For more individuals, getting a handle on taxes has never been easy. In fact, a recent survey found that 57% of Americans were not confident in their understanding of the tax code[1] and 53% were not confident in their ability to file their taxes without assistance.[2] With the passing of the Tax Cuts and Jobs Act in December 2017, it can only be expected that those percentages will increase.

Many of our clients at Reynders, McVeigh are wondering what the new tax reform means for them. While our investment approach remains the same, we wanted to share a few notes that we have developed on different areas of the new law that may impact certain decisions in 2018.

It is important to note that over the next year, state rules and laws may change in response to the federal adjustments. In any case, it may be prudent to discuss these changes with your portfolio manager, accountant or estate attorney. If you are a client, please do not hesitate to contact us should you need introductions to an account or estate attorney, as we are happy to help you navigate these changes.

Gifting: Gift tax exclusion is now $15,000 per person. If you have been considering large lifetime gifts to family members, and met your previous limit of $5.4 million, you could now think about gifting more, up to the $11.2 million level, or $22.4 million for married couples.

Charitable planning: If you gift regularly via check or low cost stock, you may consider bundling gifts into a single tax year to bring values above the new, higher standard deduction level.

Education: 529 Plans may now be used for up to $10,000 of private or religious school tuition per year.

Alimony: Changes apply only to divorces after December 31, 2018. The deduction for payment will be eliminated but those who receive it will not pay income tax on it.

Estate taxes: The top rate of 40% now applies to estates valued over $11.2 million for singles or $22.4 million for married couples. State tax limits have not changed.

* The following information is from, a project of the Annenberg Public Policy Center of the University of Pennsylvania. These notes may or may not be applicable to your personal situation. Questions as a result of the following information should be directed to your accountant.

Individual alternative minimum tax (AMT): The AMT is a parallel tax system with a separate set of rules that some taxpayers, those earning above a certain amount, must follow when calculating their tax liability. Under the new tax reform law, the AMT exemption amounts will increase to $70,300 for single filers and $109,400 for joint filers and will phase out for those taxpayers at $500,000 and $1 million, respectively, according to the nonpartisan Tax Policy Center’s analysis of the bill.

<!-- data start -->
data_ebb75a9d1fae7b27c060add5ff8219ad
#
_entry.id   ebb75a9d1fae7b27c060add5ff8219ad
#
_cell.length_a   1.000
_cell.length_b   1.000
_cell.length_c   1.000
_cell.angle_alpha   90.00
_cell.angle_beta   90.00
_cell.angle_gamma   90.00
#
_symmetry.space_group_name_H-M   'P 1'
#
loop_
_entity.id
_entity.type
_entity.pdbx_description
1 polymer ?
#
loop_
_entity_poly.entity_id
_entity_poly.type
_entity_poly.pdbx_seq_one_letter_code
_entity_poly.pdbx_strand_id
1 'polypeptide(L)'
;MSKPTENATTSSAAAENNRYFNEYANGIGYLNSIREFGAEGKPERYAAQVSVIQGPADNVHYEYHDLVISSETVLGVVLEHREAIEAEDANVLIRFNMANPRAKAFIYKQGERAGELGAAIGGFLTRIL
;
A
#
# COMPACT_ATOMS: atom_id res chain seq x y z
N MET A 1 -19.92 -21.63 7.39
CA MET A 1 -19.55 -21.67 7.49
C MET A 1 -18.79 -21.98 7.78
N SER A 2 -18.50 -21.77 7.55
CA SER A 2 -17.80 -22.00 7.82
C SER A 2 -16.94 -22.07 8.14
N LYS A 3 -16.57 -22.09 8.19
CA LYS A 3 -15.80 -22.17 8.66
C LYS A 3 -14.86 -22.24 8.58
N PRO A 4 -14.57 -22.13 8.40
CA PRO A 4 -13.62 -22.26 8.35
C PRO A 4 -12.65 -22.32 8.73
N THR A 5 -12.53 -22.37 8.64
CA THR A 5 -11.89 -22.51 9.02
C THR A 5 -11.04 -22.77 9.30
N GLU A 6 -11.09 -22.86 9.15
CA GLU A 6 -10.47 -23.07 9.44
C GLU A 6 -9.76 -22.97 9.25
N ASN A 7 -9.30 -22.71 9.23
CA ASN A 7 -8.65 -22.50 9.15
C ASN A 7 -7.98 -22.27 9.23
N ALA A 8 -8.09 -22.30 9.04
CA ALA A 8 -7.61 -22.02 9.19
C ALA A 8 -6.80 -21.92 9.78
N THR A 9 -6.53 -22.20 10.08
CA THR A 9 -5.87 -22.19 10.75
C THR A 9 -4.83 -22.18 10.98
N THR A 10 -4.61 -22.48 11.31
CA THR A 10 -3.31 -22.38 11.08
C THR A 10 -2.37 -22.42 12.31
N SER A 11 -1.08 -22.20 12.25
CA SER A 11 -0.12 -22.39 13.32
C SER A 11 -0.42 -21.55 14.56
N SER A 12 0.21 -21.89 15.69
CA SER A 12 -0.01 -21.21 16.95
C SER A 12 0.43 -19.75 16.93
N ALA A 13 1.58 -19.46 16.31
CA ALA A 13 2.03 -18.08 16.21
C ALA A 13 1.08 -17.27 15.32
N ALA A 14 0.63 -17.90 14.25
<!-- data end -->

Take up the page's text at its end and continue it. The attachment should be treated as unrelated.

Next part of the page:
Standard deduction: The amount that you can deduct from your income before calculating your tax liability if you do not itemize your deductions. Under the new tax reform law, the standard deduction would increase to $24,000 for joint filers; $12,000 for single taxpayers; and $18,000 for heads of households.

Personal exemption: The personal exemption, or the amount that can be deducted from your income for every taxpayer and most dependents claimed on your return, is eliminated under the new law.

Child tax credit: Under the new law, the credit would increase up to $2,000 per child, and the first $1,400 would be refundable, meaning the credit could reduce your tax liability below zero and you would still be able to receive a tax refund. The cut off for the tax credit would increase from $110,000 to $400,000 for married couples filing jointly.

State and local: The state, local and real estate tax deduction will be capped at $10,000.

Mortgage deductions: For current mortgage holders, there is no change. But the deductible limit drops to $750,000 for new debt incurred after December 31, 2017.

Medical expense: Taxpayers can deduct medical expenses that exceed 7.5 percent of Adjusted Gross Income (AGI) in 2017 and 2018, but the new deduction level ends January 1, 2019.

Limits on itemized deductions: Under the new law, itemized deduction limits are repealed through the 2025 tax year.



DISCLOSURE: The guidance provided herein, published in March 2018, is educational in nature, and is not intended as the primary basis for your investment, estate or tax planning purposes. Reynders, McVeigh Capital Management LLC. (“RMCM”) does not provide legal or tax advice. Any information provided by RMCM on estate and/or tax planning is general in nature and should not be considered legal or tax advice. Consult an attorney or tax professional regarding your specific situation. Keep in mind that investing involves risk. Certain statements may be deemed forward-looking, but any such statements are not guarantees of any future results and actual results or developments may differ materially from those discussed. The value of your investment will fluctuate over time, and you may gain or lose money. All information has been obtained from sources believed to be reliable, but its accuracy is not guaranteed, and RMCM disclaims any duty to update any of the information and data contained herein.